News » Police Briefs

Crime Stoppers tips were up 25% last year, leading to increase in arrests

Police Briefs: No major incidents to report over MLK weekend despite rise in calls



2018 was a landmark year for Sea to Sky Crime Stoppers, which saw a significant increase in public tips, leading to more than double the number of arrests than the year prior.

In a release sent earlier this month, Sea to Sky Crime Stoppers reported a 25-per-cent jump in tips to the service, leading to a 114-per-cent rise in arrests and a 160-per-cent increase in charges laid that were attributable to information from the public.

The recovery of stolen property as a result of tips also went up, by 125 per cent—but the most remarkable statistic from last year was the whopping 2,600-per-cent jump in the amount of drugs seized. Sea to Sky Crime Stoppers president Jeff Cooke attributed that dramatic increase to a relatively small sample size the year before, along with a number of major busts over the past year.

“There’s been an increase in quantity (of seizures) but the incidents have been sizable for the most part,” he explained.

The organization has also ramped up its social-media activity in the past three years, not only posting more frequently, but also sharing “more relevant stories” that seemed to strike a chord with the public, Cooke said.

“With the way media is consumed these days, social media is such a huge (platform), and it allows people, when they see a story or an incident that’s important to them, to share it and reach a lot of people in a very quick period of time,” he noted.

Along with a higher volume of tips, the quality of information coming from the public has also improved, Cooke acknowledged.

“Through our social media and through just educating the public as to the kind of information we’re looking for, we’re finding that people are calling in sooner and giving more detail about incidents,” he said. “The tips we’re getting from the public are helping to put some meat on the bone and give the RCMP something to investigate that’s better than they can get from just canvassing the neighbourhood.”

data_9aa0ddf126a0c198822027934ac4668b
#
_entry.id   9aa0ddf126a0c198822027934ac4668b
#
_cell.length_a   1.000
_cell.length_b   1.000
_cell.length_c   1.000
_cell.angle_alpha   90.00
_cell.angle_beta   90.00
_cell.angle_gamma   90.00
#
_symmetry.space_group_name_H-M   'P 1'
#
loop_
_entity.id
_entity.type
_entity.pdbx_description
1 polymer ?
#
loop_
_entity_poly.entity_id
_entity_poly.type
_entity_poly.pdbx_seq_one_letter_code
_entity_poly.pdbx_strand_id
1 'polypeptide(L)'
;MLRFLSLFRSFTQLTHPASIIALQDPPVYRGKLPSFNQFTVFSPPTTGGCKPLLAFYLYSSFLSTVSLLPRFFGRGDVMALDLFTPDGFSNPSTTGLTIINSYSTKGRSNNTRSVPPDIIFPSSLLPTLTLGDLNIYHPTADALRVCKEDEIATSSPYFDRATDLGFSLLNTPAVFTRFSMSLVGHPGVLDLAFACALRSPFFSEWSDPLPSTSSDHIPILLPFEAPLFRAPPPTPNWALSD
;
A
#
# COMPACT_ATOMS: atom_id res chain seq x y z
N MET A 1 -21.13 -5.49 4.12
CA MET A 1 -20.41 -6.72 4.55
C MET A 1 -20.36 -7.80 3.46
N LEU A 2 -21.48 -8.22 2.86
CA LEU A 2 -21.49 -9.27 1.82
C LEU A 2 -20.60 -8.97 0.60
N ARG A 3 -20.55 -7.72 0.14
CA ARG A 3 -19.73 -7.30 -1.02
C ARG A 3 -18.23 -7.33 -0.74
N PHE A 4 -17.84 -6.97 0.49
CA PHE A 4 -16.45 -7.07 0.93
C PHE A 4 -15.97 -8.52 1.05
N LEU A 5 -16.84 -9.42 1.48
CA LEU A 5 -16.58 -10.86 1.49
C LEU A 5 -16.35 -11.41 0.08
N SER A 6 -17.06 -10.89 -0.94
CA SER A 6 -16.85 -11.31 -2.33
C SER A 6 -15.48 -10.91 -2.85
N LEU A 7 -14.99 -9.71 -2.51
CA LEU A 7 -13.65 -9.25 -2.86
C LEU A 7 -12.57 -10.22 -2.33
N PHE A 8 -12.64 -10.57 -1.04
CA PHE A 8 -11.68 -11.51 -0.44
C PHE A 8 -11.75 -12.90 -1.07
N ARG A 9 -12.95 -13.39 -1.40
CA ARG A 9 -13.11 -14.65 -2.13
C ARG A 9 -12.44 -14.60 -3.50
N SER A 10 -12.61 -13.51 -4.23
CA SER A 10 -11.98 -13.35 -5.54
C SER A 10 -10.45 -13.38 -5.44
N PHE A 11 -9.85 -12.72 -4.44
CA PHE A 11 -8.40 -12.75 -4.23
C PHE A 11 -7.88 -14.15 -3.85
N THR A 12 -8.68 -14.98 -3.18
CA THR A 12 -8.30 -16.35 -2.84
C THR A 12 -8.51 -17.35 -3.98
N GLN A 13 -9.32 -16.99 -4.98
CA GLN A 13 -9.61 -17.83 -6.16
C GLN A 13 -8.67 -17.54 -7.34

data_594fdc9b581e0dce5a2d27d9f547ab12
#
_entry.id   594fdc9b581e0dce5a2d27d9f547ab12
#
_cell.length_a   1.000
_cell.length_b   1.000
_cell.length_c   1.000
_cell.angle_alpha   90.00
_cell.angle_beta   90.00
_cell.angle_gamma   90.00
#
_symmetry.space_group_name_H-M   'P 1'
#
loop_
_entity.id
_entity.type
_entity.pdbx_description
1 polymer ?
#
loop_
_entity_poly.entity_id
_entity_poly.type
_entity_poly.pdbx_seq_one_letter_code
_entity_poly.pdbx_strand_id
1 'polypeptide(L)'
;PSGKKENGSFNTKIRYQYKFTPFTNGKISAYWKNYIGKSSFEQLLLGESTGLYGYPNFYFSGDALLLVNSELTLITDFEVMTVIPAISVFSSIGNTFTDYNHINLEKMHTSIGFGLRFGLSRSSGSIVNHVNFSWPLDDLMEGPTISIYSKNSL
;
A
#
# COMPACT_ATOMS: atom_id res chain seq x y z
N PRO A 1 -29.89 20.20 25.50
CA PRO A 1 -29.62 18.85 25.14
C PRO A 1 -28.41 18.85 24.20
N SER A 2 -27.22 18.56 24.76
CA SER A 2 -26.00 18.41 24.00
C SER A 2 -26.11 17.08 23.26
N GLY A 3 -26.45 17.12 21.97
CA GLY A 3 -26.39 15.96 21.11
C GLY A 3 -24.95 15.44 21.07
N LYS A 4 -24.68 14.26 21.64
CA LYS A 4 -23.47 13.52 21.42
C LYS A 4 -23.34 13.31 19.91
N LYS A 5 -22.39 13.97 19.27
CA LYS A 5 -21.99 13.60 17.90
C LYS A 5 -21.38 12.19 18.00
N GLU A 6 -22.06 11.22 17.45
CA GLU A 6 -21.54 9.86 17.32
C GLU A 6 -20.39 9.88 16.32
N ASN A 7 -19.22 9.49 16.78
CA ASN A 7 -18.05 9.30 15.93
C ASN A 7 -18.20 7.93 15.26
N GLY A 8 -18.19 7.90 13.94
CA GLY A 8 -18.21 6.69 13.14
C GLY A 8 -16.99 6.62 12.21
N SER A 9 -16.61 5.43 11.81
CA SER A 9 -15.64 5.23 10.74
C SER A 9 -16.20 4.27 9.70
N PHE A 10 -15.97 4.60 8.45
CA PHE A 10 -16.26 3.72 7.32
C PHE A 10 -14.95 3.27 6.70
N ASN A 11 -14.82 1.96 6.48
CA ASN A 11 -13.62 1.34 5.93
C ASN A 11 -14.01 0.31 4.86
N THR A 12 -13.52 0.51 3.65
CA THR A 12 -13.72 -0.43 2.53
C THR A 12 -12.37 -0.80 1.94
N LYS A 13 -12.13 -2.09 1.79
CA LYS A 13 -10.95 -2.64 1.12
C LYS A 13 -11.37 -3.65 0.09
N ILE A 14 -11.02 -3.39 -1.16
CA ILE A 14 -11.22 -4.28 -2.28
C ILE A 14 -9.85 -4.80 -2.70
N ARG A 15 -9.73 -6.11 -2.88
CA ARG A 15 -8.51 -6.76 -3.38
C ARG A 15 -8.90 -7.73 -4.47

Sea to Sky Crime Stoppers was the 2017 recipient of the Milestone Award, a provincial honour given to a Crime Stoppers organization with the most stolen property recovered in relation to its local population. That year, public tips helped lead to the recovery of $177,340 worth of stolen goods.

The organization is currently seeking volunteers to serve on its board. No background in policing is necessary.

“It’s a great way to give back to the community and do something with a pretty limited amount of time and effort,” Cooke said.

Those interested should email

As always, anonymous tips can be left by phone or text to 1-800-222-8477, or online at

RCMP sees rise in calls over MLK weekend, but no major incidents

Whistler RCMP saw an increase in calls for service over the American Martin Luther King holiday weekend, but no major incidents to report, confirmed police.

“Martin Luther King Weekend historically results in a large increase of visitors to the community with a corresponding increase in calls for service,” said Staff Sgt. Paul Hayes in a release, adding that this year was no different.

A popular weekend for young visitors from the U.S., it should come as no surprise that a large portion of the calls police dealt with were alcohol-related. In all, Mounties investigated 49 incidents between 5 p.m. on Friday, Jan. 18 and 11:59 p.m. on Sunday, Jan. 20, 20 more files than the previous weekend. Of those incidents, 13 were for causing a disturbance, seven for public intoxication, two for breaching the peace, and five for bylaw offences. A dozen individuals were arrested over the weekend “because they were intoxicated enough not to be able to care for themselves,” police said, compared to two arrests the previous weekend.

“We are reviewing the calls over the weekend, as we have in previous years, so that we can better understand where our risks are, and so we can adjust our response to these events in the future,” Hayes added.

Add a comment